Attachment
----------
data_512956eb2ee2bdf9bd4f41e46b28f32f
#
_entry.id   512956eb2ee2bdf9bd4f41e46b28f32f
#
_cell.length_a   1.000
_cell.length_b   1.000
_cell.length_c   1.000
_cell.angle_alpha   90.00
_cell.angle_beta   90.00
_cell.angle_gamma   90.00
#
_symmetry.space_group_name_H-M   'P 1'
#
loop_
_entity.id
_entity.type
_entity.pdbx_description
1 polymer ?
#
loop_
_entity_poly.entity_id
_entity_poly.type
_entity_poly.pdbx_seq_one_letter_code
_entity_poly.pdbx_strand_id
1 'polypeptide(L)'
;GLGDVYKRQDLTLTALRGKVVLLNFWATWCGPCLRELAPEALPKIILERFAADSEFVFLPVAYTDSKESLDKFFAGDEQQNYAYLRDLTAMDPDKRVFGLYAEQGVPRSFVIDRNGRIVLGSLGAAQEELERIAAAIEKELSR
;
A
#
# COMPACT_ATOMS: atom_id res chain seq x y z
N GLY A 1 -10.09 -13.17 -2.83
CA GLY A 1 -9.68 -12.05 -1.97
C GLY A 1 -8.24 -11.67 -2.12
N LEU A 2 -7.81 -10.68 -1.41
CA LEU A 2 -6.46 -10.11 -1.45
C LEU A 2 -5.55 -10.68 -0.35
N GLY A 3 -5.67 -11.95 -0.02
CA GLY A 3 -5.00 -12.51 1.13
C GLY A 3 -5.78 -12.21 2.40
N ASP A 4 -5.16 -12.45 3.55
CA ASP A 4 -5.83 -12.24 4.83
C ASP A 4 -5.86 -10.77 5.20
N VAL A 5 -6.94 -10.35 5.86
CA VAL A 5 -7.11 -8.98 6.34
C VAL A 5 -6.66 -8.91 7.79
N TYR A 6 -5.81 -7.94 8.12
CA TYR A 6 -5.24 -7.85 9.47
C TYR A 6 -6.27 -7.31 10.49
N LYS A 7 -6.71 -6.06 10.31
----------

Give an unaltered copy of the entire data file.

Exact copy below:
data_512956eb2ee2bdf9bd4f41e46b28f32f
#
_entry.id   512956eb2ee2bdf9bd4f41e46b28f32f
#
_cell.length_a   1.000
_cell.length_b   1.000
_cell.length_c   1.000
_cell.angle_alpha   90.00
_cell.angle_beta   90.00
_cell.angle_gamma   90.00
#
_symmetry.space_group_name_H-M   'P 1'
#
loop_
_entity.id
_entity.type
_entity.pdbx_description
1 polymer ?
#
loop_
_entity_poly.entity_id
_entity_poly.type
_entity_poly.pdbx_seq_one_letter_code
_entity_poly.pdbx_strand_id
1 'polypeptide(L)'
;GLGDVYKRQDLTLTALRGKVVLLNFWATWCGPCLRELAPEALPKIILERFAADSEFVFLPVAYTDSKESLDKFFAGDEQQNYAYLRDLTAMDPDKRVFGLYAEQGVPRSFVIDRNGRIVLGSLGAAQEELERIAAAIEKELSR
;
A
#
# COMPACT_ATOMS: atom_id res chain seq x y z
N GLY A 1 -10.09 -13.17 -2.83
CA GLY A 1 -9.68 -12.05 -1.97
C GLY A 1 -8.24 -11.67 -2.12
N LEU A 2 -7.81 -10.68 -1.41
CA LEU A 2 -6.46 -10.11 -1.45
C LEU A 2 -5.55 -10.68 -0.35
N GLY A 3 -5.67 -11.95 -0.02
CA GLY A 3 -5.00 -12.51 1.13
C GLY A 3 -5.78 -12.21 2.40
N ASP A 4 -5.16 -12.45 3.55
CA ASP A 4 -5.83 -12.24 4.83
C ASP A 4 -5.86 -10.77 5.20
N VAL A 5 -6.94 -10.35 5.86
CA VAL A 5 -7.11 -8.98 6.34
C VAL A 5 -6.66 -8.91 7.79
N TYR A 6 -5.81 -7.94 8.12
CA TYR A 6 -5.24 -7.85 9.47
C TYR A 6 -6.27 -7.31 10.49
N LYS A 7 -6.71 -6.06 10.31